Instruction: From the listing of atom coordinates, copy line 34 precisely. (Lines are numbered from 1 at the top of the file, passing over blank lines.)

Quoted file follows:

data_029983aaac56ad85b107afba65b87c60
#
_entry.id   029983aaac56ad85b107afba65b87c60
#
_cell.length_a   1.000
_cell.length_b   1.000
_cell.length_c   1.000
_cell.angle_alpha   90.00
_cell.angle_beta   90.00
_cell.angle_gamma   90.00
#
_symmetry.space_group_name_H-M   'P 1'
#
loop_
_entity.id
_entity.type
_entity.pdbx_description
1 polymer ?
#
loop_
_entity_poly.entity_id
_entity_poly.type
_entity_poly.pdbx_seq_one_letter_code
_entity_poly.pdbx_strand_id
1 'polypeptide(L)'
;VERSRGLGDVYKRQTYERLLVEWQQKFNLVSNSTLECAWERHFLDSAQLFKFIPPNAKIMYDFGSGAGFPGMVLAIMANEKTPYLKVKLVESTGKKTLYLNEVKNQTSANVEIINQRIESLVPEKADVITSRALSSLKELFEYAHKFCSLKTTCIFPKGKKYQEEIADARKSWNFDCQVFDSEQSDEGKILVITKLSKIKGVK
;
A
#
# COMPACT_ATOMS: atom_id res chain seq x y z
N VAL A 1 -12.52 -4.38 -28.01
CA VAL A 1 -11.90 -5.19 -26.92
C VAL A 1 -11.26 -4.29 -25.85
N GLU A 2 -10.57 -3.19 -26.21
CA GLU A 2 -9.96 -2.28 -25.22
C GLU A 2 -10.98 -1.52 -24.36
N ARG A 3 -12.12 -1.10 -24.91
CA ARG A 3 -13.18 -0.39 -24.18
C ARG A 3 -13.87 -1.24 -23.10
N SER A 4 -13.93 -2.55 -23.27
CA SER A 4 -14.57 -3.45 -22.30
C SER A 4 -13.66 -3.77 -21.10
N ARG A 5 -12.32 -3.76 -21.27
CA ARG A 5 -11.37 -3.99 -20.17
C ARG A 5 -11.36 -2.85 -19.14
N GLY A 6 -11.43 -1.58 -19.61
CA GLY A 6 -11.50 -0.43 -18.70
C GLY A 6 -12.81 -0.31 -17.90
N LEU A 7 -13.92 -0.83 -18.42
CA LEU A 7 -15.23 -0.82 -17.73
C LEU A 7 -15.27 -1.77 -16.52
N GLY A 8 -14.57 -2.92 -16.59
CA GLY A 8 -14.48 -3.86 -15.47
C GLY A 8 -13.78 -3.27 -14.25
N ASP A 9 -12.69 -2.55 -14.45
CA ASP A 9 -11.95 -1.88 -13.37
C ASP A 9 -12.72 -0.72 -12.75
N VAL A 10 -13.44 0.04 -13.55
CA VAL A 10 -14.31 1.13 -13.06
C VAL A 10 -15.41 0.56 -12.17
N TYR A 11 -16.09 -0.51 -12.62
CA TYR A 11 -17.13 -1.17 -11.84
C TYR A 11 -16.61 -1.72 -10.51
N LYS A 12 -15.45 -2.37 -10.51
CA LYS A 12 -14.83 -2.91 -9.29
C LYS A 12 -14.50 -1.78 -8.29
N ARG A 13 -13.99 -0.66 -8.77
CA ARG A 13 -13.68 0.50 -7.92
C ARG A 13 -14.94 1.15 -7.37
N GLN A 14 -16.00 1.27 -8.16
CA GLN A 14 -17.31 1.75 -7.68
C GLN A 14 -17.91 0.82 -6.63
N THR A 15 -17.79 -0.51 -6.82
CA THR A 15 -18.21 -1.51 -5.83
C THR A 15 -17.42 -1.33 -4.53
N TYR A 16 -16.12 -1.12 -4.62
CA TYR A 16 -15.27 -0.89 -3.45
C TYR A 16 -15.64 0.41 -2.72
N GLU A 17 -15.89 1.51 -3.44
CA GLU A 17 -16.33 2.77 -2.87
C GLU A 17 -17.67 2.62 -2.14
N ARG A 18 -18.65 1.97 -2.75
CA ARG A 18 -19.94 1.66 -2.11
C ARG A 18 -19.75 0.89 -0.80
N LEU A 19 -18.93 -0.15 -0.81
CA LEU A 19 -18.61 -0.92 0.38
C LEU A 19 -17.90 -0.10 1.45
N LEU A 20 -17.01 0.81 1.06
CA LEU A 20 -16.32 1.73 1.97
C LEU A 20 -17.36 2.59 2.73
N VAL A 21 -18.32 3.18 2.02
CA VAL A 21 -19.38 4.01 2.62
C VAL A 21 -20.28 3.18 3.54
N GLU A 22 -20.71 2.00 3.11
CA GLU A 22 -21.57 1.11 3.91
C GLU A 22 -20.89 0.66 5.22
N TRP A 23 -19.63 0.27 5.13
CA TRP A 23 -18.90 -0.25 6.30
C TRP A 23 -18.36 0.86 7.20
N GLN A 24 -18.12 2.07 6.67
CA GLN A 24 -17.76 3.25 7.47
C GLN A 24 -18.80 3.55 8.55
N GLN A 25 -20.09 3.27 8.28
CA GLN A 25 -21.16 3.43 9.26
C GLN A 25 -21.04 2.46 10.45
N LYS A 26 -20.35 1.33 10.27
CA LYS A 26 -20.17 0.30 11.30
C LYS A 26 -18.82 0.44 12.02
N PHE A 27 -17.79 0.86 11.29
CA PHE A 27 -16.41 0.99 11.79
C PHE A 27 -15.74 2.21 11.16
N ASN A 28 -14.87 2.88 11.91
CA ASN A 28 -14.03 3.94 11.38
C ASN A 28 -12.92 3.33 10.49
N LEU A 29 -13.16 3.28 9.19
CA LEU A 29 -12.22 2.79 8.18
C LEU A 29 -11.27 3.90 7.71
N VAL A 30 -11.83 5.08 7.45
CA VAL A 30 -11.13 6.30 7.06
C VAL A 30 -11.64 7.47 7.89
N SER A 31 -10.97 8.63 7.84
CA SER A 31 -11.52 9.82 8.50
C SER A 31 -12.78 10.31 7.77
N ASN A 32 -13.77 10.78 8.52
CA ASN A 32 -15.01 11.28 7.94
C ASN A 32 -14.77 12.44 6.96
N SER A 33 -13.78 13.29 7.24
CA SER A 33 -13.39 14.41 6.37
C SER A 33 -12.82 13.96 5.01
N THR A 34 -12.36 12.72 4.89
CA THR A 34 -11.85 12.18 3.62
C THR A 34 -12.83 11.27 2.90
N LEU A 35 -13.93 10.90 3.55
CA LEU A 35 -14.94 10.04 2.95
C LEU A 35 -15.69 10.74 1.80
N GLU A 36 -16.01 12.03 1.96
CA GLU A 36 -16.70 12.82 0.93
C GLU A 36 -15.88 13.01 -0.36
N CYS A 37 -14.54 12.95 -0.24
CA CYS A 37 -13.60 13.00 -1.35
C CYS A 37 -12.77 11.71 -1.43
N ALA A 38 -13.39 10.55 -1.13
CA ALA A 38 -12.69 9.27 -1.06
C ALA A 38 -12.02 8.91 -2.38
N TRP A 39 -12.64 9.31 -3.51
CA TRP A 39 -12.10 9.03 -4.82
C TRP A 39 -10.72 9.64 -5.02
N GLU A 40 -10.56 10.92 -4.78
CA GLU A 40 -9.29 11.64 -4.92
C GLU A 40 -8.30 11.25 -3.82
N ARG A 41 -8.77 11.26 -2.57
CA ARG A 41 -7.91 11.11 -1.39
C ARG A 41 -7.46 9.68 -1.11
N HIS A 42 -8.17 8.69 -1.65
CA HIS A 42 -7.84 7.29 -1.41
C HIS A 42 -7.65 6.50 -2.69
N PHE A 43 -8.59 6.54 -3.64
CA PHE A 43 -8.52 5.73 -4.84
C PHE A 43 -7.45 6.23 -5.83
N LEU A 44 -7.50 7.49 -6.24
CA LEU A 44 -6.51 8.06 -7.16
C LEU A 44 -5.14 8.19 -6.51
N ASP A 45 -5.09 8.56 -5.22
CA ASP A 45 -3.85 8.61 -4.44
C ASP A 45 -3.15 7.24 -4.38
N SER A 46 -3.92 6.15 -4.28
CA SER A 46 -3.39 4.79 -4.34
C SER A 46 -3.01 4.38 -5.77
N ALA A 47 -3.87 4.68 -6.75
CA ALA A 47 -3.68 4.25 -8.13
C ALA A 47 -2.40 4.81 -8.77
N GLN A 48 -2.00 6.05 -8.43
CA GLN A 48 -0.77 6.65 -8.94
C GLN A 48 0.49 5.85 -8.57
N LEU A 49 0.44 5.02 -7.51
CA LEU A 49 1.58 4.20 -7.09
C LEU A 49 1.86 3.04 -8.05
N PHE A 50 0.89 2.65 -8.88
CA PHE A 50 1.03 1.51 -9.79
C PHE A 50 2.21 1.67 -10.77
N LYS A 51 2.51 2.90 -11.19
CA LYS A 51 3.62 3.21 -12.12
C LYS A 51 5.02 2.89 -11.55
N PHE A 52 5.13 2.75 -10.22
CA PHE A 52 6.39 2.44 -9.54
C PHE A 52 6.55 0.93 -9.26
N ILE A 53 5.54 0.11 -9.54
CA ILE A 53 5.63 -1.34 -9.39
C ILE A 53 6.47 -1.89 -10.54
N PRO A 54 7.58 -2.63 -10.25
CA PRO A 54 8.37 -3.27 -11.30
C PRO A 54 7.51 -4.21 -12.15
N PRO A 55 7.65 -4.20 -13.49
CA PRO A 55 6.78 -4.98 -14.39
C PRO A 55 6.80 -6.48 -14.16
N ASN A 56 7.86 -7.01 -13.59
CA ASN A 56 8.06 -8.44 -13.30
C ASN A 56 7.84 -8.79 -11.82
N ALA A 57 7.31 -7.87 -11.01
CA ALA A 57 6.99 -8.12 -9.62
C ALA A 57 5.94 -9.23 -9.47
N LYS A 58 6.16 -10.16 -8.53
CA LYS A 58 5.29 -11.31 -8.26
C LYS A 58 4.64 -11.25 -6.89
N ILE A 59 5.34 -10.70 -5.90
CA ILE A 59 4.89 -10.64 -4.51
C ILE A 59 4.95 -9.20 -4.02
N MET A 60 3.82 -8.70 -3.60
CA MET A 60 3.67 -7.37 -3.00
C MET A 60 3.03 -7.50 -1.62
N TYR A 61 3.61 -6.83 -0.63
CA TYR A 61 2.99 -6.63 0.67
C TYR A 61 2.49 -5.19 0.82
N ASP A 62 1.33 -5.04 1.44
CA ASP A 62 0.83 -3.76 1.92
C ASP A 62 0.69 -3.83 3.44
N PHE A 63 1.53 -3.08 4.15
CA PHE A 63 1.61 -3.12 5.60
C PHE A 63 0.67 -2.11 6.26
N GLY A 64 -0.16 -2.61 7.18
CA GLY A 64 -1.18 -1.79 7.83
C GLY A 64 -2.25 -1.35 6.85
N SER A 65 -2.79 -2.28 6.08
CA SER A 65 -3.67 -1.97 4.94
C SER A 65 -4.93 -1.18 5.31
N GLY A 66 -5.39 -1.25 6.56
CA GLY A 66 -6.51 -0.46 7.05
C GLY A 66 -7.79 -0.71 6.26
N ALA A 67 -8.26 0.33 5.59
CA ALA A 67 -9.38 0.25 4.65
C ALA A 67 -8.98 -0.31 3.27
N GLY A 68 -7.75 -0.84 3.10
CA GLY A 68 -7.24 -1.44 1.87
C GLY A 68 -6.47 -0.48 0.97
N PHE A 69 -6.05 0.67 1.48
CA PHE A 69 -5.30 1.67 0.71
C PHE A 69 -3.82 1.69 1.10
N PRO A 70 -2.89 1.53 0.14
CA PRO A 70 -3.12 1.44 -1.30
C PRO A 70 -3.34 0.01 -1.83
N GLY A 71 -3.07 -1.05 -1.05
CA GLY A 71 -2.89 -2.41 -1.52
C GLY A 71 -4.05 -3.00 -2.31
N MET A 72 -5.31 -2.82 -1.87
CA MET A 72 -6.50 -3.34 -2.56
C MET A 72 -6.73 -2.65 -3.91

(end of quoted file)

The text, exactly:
N GLU A 2 -10.57 -3.19 -26.21